@Mohit soni. I accept your facts but one thing to correct Duke ‘s top speed is not 170kmph but it was restricted to 170 kmph , you will notice this when after market tuners like kiirus tune it. about the pricing of ninja with Duke, Duke is fully manufactured locally, whose manufacturing costs would be somewhat equal to a normal bikes cost. but a ninja has to bare import duties and other duties and ninja has some advanced technologies like slipper clutch and other things, not to forget the twin cylinder which is much more complicated, so the manufacturer is charging premium for all these, even Volkswagen also charges premium for tech like dsg. So the prices are justified. in fact we are paying 70 k more only for the bigger engine and the abs in the Duke. also not to forget we are paying 2.2l for a locally manufactured bike. so finally Europeans impress on paper but impress on technology and finally technology wins.

    • Mohit Soni

      @Ben, you can only squeeze a bit more everytime from every machine you can even 200 in place where there is absoluteness no wind resistance but that is not the case with naked bikes every big sports/naked bike has limiters these days take for example your favourite set of bikes (liter class bikes) they are limited to 299 na?

      about tech and costing, you have no idea at what is cost amount of motorcycle and what the prices turns out to be when it reaches a customers there is a enormous difference!!!! and not to forget the key point..kawasaki is the most premium brand in the entire Japanese bike manufacturers

      even if kawasaki offers very same tech and equipment in a bike which honda or yamaha offers it will be on the pricey side!

    • Vibhu

      Does it shows any vibrations on handle bar at 6000rpm or on further higher rpm?
      plz tell as i m eager to buy it soon.

      • http://www.motorbeam.com/ Faisal Khan

        Nope, no vibes at all.

  • Greg Guide to Finland

    I owned the GPZ900R when it came out in 1982 and never wished to exchange it,even though I had my eyes on the Honda Fireblade
    Two stroke bikes are axhilerating to ride,especially in the UK as the roads are tight with lots of corners

  • dutta

    i have booked this bike last week!! can anyone please tell me what all should i check on the bike at the time of delivery ,as there may be some defective bikes?? ..what all should i be checking ?? plsss help me!! i booked greeen one!! will there be any defective bikes as such?

    • Mohit Soni

      Hi Dutta, Congratulations on booking this fabulous machine!

      You should look for scratches on the bike, chipped of paint on the very edge of panel, gaps between two particular items and check for scratches, paint work on entire body as well, make sure you check all the lights,indicators, horn etc are working properly. There should not be any defect as its quality product and very limited production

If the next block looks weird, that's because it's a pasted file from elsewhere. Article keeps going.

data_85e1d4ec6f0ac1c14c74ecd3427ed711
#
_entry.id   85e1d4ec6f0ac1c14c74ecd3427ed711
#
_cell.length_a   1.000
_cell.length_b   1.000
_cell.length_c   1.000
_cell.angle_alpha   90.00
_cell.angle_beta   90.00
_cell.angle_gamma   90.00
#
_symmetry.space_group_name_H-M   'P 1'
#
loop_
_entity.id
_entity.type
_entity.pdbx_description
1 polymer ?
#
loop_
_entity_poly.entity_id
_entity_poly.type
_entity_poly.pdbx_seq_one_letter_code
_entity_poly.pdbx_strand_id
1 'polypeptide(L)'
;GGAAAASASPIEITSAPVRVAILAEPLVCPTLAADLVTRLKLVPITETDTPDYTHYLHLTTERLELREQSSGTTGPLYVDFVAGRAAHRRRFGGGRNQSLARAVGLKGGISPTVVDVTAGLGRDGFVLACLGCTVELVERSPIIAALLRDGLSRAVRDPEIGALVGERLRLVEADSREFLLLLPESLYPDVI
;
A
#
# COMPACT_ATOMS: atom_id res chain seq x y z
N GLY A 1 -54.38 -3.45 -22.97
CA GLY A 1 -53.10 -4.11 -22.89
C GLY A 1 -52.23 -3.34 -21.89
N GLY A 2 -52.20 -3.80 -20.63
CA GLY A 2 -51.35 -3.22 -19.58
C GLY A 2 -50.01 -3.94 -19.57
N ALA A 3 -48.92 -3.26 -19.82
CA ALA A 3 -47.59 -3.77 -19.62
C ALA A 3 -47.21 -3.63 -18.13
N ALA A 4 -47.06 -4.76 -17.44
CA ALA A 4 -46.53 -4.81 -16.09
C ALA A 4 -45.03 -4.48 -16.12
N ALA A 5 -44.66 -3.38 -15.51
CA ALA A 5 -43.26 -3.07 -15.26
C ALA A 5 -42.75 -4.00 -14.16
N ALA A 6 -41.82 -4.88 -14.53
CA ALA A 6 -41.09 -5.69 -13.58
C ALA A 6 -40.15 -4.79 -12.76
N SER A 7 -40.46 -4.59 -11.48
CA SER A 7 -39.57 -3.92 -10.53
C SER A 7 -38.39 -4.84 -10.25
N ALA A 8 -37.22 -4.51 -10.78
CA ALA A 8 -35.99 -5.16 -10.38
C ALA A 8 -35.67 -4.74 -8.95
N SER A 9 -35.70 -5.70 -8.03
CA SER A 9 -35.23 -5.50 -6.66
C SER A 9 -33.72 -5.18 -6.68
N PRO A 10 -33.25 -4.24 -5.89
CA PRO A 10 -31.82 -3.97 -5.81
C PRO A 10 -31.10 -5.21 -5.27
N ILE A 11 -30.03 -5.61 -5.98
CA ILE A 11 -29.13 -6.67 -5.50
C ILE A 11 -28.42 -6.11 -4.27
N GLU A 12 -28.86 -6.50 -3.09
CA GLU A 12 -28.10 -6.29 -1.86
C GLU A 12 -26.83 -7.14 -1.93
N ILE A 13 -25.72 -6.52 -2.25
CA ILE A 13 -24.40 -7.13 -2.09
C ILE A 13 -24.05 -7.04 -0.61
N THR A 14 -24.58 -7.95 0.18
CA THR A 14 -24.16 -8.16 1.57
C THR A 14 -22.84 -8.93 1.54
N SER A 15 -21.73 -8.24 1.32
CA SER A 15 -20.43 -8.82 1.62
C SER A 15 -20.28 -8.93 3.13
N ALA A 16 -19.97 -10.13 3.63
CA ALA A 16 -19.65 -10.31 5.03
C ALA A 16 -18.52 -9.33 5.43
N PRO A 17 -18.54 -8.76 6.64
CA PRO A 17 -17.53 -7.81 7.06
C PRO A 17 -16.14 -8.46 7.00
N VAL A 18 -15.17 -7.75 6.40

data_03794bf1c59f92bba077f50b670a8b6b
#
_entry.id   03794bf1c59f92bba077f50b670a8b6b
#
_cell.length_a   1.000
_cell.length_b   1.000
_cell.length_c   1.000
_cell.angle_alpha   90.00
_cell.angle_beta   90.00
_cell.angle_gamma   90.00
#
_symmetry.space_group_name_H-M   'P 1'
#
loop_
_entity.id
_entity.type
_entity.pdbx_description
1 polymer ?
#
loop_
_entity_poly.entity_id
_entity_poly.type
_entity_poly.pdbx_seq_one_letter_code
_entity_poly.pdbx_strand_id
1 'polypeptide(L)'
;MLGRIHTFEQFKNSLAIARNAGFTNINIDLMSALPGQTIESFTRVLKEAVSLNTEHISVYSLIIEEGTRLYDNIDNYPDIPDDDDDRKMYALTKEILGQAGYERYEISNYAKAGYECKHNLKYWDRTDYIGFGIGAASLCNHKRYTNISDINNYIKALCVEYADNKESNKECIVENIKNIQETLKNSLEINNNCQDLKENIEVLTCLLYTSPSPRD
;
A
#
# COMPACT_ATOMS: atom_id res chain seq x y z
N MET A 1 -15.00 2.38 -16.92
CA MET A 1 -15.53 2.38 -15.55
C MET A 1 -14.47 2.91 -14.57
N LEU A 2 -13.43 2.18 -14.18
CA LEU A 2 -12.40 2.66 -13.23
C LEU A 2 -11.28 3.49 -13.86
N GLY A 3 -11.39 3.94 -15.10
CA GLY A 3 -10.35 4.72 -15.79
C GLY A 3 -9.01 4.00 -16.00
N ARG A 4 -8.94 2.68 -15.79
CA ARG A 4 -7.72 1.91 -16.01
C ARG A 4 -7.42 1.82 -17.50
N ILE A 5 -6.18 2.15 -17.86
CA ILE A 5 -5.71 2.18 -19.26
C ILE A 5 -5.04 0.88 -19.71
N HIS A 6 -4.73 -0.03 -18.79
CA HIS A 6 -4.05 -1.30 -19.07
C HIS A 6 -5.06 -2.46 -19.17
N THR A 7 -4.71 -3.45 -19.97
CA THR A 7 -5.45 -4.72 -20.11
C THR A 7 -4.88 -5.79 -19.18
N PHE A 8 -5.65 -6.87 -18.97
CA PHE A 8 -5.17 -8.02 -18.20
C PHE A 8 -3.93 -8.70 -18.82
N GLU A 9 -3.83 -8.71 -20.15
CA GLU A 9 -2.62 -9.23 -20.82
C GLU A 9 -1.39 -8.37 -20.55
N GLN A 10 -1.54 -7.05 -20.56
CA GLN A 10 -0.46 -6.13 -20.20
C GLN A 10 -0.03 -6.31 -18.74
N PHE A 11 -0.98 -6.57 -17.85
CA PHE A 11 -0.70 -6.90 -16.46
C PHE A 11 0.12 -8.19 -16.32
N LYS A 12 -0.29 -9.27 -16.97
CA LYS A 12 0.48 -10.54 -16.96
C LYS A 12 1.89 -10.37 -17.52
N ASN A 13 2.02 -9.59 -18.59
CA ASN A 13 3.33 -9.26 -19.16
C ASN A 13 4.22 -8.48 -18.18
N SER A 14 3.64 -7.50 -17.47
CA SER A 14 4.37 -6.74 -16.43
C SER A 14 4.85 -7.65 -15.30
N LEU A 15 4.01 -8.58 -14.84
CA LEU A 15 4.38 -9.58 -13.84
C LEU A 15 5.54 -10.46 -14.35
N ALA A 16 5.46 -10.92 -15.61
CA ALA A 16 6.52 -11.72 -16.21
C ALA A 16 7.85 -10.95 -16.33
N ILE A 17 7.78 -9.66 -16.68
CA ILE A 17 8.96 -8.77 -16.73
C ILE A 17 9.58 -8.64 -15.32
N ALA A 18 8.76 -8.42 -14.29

Enjoy of the best looking and performing bike available in India today!

      • ch u v dutta

        thank you mohit bro!!! i asked one bike expert he told me to check all these
        1. body panel gaps
        2. radiator cap
        3. air bubbles in both tyres
        4. check if all the necessary warning lights are showing what they are dedicated to in the speedometer
        5. engine oil, break oil (front & back) & coolant levels
        6. check if all the electricals are working like headlight, indicators, break lamp, pilot lamps..
        is there anything that is left out??

        • Mohit Soni

          Yup..all good, liquid levels if visible.. why not to check it ;)

      • Hrishikesh

        Apart from all those outer checks, Please do ride the motorcycle first! It tells a lot about the engine health! While you are riding check all the above mentioned fairings, brakes, oil levels etc. Moreover rev the engine hard to hit the top speed, when decelerating fairing vibrations will show up, if they are loose. Try braking hard too, good brakes will work at least 90% to its capacity even for the first time. To be frank go to the showroom not just before the delivery but a day before and do thorough checks, if possible mark a line secretly with a permanent marker on the bike which you feel satisfied ! Until vehicles are pushed on to customers, Showrooms in India will do anything nowadays be it a Ninja or a Ducati..Without KTM and Kawasaki, Bajaj is just purely useless!!!! My personal experience of buying a 220 Pulsar by believing those showrooms and finding that it is a junk sold off to me! I guess i could have booked CBR250 back then! I’ve pledged to never buy any Indian Brand in my life! Happy riding!

  • varun

    Hi Faisal i need 2 know wat is d status of ducati monster 795. Bcos its officially launched in Jan.2011 bt yet not arrived in india. please confirm it vil come or not.thax